With a preface written by composer/producer Quincy Jones, and including reflections by Miles' closest family (like his daughters Erin and Cheryl Davis and his nephew and former band member, drummer Vince Wilburn Jr.) Miles Davis: The Collected Artwork monograph celebrates the visual art of this renowned musician by bringing to light this rather rarely seen side to this artist. It also features an insightful essay by writer Scott Gutterman, who shortly before Miles' passing in 1991 discussed with him his art and ideas, and his short but striking answers, are spread out among the drawings and paintings, as they reveal Miles' sharp wit and thoughts about his art, taste and approach to work.

This superbly produced retrospective publication is divided into two chapters—"Drawings" and "Paintings," and from beginning to end, along with Miles' thoughts, it is a unique peek into the art work and mind of jazz's most peculiar musicians. The "Drawings" section is filled with delicate silhouettes of women, dancers in motion, awkward portraits, and whirling bodies. His distinctive drawings are instantly recognizable and the details within each pull the eye of the reader for a closer inspection. On the other hand, the "Paintings" section is rather more complex one as it shows various works that are far more varied and abstract, and often contrasting in mood and style. His lush brush strokes, daring and often surreal use of color, tone and texture are at the center of his work, and he took these elements and merged them into diverse and intriguing paintings.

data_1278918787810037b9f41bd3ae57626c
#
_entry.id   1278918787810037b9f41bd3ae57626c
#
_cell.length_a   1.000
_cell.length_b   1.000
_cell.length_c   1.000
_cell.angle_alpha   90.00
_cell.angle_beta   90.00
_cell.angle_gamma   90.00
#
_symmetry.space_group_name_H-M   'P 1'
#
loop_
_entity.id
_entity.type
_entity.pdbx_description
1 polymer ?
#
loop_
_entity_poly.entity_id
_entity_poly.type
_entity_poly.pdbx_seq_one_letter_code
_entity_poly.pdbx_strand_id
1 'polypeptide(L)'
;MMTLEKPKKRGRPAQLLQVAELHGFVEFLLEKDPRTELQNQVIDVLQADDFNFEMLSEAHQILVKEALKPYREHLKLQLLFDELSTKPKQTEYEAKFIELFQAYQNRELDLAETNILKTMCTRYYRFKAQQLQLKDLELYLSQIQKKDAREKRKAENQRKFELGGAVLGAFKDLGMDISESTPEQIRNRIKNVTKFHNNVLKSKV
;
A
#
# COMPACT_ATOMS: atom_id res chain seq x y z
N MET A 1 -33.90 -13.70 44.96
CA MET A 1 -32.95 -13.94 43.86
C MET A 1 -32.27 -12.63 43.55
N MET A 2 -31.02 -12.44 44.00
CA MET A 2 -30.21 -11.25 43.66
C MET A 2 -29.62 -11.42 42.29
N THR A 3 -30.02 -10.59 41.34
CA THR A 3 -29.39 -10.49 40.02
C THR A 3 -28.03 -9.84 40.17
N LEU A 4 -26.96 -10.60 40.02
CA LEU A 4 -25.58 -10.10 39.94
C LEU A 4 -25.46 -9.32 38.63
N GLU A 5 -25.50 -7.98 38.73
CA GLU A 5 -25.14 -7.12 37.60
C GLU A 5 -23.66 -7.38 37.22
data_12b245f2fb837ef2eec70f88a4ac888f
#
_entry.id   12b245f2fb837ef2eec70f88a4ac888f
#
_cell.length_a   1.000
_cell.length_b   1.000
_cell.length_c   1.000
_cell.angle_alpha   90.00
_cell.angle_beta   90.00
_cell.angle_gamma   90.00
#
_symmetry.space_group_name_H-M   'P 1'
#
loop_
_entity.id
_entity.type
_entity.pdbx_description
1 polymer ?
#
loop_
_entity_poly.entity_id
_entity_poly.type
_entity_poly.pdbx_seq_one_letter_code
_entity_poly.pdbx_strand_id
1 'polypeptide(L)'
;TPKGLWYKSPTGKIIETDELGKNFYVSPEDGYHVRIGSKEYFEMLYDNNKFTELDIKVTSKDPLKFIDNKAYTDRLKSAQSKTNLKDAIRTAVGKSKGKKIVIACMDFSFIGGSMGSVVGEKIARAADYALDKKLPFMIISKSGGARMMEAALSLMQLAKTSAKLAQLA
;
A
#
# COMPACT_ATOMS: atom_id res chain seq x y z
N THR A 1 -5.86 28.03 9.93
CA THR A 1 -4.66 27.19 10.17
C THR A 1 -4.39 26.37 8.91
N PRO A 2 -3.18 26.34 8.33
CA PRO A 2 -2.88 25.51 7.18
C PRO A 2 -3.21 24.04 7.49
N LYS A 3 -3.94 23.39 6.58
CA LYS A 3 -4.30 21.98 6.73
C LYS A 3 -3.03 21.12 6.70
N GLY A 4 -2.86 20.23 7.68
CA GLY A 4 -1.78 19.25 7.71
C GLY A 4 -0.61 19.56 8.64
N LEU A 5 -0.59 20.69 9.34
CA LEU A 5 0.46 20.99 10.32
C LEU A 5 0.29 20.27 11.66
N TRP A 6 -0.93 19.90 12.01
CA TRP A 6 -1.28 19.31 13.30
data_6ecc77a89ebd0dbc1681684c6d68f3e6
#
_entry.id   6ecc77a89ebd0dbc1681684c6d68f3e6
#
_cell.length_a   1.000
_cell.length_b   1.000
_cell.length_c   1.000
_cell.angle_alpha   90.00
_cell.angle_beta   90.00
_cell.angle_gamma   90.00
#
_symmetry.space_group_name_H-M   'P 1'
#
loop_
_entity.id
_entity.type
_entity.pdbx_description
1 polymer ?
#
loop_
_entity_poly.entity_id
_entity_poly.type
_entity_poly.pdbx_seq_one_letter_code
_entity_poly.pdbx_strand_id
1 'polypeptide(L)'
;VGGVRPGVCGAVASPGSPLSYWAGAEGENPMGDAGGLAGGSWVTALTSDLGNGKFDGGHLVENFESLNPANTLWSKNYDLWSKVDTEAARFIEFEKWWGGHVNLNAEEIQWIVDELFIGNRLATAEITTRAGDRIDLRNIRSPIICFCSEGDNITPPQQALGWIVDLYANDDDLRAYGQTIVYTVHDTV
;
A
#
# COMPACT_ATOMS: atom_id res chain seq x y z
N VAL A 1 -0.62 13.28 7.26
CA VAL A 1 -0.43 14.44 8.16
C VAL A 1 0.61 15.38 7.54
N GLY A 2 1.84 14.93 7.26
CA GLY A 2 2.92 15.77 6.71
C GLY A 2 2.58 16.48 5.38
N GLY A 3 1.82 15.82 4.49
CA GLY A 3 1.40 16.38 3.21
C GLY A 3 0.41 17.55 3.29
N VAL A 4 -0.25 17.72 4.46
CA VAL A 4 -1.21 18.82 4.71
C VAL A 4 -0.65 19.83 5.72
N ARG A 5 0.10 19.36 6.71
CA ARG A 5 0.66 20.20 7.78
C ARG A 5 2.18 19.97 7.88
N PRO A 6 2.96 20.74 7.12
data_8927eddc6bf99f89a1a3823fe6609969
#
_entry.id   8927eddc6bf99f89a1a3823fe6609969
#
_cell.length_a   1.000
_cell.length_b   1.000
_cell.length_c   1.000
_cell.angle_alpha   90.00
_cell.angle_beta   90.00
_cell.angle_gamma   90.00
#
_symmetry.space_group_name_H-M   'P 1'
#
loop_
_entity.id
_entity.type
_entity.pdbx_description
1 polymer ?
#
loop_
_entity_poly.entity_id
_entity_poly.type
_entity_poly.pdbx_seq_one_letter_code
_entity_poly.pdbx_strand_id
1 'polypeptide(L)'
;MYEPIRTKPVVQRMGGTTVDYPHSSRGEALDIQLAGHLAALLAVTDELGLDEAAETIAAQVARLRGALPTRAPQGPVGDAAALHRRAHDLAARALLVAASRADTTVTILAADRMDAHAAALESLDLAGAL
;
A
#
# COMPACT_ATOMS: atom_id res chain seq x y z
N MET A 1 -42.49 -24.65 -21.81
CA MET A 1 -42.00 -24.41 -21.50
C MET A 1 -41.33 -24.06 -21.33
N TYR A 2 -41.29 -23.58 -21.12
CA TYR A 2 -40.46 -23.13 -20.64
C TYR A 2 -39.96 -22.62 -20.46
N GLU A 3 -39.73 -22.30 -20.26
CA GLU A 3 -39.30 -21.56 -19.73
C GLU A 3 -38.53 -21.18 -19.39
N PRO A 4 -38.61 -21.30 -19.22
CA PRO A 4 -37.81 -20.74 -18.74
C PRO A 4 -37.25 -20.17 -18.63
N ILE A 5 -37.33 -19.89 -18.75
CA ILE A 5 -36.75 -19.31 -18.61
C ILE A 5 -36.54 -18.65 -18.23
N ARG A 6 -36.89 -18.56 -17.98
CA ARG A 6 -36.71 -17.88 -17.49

Tags

comments powered by Disqus

Related Articles

Read Astral Weeks: A Secret History of 1968 Book Reviews
Astral Weeks: A Secret History of 1968
by Doug Collette
Published: April 14, 2018
Read My Life in the Key of E Book Reviews
My Life in the Key of E
by Richard J Salvucci
Published: March 19, 2018
Read The Great Jazz and Pop Vocal Albums Book Reviews
The Great Jazz and Pop Vocal Albums
by Steve Provizer
Published: March 3, 2018
Read The Universe and John Coltrane: The Physics of Cosmic Vibrations Book Reviews
The Universe and John Coltrane: The Physics of Cosmic...
by Victor L. Schermer
Published: January 18, 2018
Read Good Morning Blues Book Reviews
Good Morning Blues
by Richard J Salvucci
Published: January 11, 2018
Read Never Say No to a Rock Star: In the Studio with Dylan, Sinatra, Jagger and More Book Reviews
Never Say No to a Rock Star: In the Studio with Dylan,...
by Nicholas F. Mondello
Published: January 2, 2018
Read "The Great Jazz and Pop Vocal Albums" Book Reviews The Great Jazz and Pop Vocal Albums
by Roger Crane
Published: December 19, 2017
Read "Good Morning Blues" Book Reviews Good Morning Blues
by Richard J Salvucci
Published: January 11, 2018
Read "The Free Musics by Jack Wright" Book Reviews The Free Musics by Jack Wright
by Daniel Barbiero
Published: May 10, 2017
Read "Soul Jazz: Jazz In The Black Community, 1945-1975" Book Reviews Soul Jazz: Jazz In The Black Community, 1945-1975
by James Nadal
Published: July 7, 2017